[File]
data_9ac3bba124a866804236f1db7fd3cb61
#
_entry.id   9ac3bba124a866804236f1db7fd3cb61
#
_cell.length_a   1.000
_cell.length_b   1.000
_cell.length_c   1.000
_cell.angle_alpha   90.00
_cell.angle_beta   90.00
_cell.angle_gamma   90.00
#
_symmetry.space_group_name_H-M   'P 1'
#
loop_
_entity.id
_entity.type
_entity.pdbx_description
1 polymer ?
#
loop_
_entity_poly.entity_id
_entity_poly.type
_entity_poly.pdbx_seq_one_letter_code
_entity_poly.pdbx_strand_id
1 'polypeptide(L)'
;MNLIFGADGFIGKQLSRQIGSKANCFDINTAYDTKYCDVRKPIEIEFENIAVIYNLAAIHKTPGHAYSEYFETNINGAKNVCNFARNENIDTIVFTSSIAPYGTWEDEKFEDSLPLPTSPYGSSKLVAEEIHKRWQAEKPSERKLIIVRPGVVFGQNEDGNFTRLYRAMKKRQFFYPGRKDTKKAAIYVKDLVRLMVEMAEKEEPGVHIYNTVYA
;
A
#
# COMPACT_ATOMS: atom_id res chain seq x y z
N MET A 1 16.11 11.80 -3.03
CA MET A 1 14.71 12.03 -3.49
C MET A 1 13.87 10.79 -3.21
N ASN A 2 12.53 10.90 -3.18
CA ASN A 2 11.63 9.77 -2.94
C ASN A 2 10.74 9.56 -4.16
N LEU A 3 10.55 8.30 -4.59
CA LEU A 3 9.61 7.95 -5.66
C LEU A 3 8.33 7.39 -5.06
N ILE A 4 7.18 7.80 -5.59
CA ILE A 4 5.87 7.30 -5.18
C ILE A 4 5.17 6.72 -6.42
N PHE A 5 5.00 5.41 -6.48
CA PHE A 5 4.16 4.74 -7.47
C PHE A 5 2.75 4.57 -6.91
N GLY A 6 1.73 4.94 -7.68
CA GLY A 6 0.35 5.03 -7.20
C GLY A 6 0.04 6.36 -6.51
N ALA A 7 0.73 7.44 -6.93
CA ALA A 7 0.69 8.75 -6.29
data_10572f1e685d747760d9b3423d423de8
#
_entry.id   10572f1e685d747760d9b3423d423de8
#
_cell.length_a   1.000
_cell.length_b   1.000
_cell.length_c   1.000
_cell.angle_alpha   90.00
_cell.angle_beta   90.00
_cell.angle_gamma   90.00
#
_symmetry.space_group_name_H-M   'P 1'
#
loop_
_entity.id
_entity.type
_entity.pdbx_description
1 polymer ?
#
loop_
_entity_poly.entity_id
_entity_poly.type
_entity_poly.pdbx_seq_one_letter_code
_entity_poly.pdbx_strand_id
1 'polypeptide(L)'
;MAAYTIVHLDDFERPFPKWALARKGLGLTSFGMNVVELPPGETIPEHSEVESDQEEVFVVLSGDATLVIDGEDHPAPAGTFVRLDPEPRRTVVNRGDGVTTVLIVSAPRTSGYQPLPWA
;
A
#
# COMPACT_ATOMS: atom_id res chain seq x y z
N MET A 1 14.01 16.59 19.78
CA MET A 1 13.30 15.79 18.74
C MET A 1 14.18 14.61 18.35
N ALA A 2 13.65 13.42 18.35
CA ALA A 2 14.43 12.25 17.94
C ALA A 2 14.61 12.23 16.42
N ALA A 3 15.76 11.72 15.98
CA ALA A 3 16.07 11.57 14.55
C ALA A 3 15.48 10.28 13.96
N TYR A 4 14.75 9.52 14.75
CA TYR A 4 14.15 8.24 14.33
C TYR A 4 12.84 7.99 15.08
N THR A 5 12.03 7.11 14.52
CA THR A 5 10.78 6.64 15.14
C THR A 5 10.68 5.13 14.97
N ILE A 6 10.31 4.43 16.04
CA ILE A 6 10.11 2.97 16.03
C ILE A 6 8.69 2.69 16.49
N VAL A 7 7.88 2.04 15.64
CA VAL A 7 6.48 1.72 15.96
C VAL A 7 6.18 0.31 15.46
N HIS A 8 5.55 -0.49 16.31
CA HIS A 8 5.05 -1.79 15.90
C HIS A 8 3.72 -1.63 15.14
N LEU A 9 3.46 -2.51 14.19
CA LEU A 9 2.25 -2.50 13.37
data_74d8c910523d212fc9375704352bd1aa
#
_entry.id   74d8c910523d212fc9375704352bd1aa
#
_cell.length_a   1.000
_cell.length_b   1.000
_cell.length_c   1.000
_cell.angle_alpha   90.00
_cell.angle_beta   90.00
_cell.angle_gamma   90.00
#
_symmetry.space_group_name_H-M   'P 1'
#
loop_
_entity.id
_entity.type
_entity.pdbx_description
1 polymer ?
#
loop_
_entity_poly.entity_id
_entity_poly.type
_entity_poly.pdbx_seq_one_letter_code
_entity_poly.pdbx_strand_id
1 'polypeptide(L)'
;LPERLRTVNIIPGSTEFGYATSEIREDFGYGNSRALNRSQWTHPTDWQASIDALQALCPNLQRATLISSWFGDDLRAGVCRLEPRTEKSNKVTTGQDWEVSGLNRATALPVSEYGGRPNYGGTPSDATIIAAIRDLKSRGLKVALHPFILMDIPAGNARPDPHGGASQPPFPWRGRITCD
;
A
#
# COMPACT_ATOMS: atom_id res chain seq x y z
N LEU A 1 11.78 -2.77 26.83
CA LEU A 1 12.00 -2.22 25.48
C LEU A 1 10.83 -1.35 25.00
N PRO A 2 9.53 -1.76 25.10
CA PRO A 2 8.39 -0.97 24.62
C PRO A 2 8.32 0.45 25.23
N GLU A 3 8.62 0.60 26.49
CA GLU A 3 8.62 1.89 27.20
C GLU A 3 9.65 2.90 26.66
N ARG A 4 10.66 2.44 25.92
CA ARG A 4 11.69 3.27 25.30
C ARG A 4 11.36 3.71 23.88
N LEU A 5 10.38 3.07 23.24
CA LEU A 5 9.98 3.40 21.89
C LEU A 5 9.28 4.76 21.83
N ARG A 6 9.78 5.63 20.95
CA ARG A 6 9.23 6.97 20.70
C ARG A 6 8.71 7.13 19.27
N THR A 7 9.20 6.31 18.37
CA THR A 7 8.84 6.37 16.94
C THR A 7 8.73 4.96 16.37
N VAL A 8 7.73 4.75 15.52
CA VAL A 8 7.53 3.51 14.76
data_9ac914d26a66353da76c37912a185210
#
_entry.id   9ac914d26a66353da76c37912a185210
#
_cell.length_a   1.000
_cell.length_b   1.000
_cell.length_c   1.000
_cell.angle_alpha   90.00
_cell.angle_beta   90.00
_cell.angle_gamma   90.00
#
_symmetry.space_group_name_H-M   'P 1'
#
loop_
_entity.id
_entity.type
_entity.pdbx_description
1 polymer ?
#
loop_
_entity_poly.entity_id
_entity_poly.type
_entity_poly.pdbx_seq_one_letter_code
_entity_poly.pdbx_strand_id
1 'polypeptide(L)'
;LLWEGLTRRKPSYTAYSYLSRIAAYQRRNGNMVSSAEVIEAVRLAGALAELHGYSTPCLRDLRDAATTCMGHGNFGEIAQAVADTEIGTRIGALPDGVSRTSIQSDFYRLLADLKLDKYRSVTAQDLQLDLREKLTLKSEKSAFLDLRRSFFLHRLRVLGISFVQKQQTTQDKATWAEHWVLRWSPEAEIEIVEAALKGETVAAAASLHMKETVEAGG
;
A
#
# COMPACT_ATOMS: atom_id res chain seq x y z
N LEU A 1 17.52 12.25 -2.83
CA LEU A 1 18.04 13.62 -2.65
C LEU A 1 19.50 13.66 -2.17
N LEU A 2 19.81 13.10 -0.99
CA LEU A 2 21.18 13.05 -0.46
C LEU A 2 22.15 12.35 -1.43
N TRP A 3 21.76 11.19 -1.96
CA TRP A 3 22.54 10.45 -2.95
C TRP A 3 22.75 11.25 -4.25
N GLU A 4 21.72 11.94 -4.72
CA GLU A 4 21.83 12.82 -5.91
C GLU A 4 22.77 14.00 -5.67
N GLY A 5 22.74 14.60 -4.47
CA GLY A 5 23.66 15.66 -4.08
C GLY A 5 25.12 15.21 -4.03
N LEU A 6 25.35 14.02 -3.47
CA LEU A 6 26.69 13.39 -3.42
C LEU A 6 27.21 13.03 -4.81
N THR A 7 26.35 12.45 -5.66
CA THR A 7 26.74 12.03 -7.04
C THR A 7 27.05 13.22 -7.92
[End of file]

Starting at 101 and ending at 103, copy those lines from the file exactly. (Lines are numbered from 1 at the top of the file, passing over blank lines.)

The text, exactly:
C VAL A 7 6.18 0.31 15.46
N HIS A 8 5.55 -0.49 16.31
CA HIS A 8 5.05 -1.79 15.90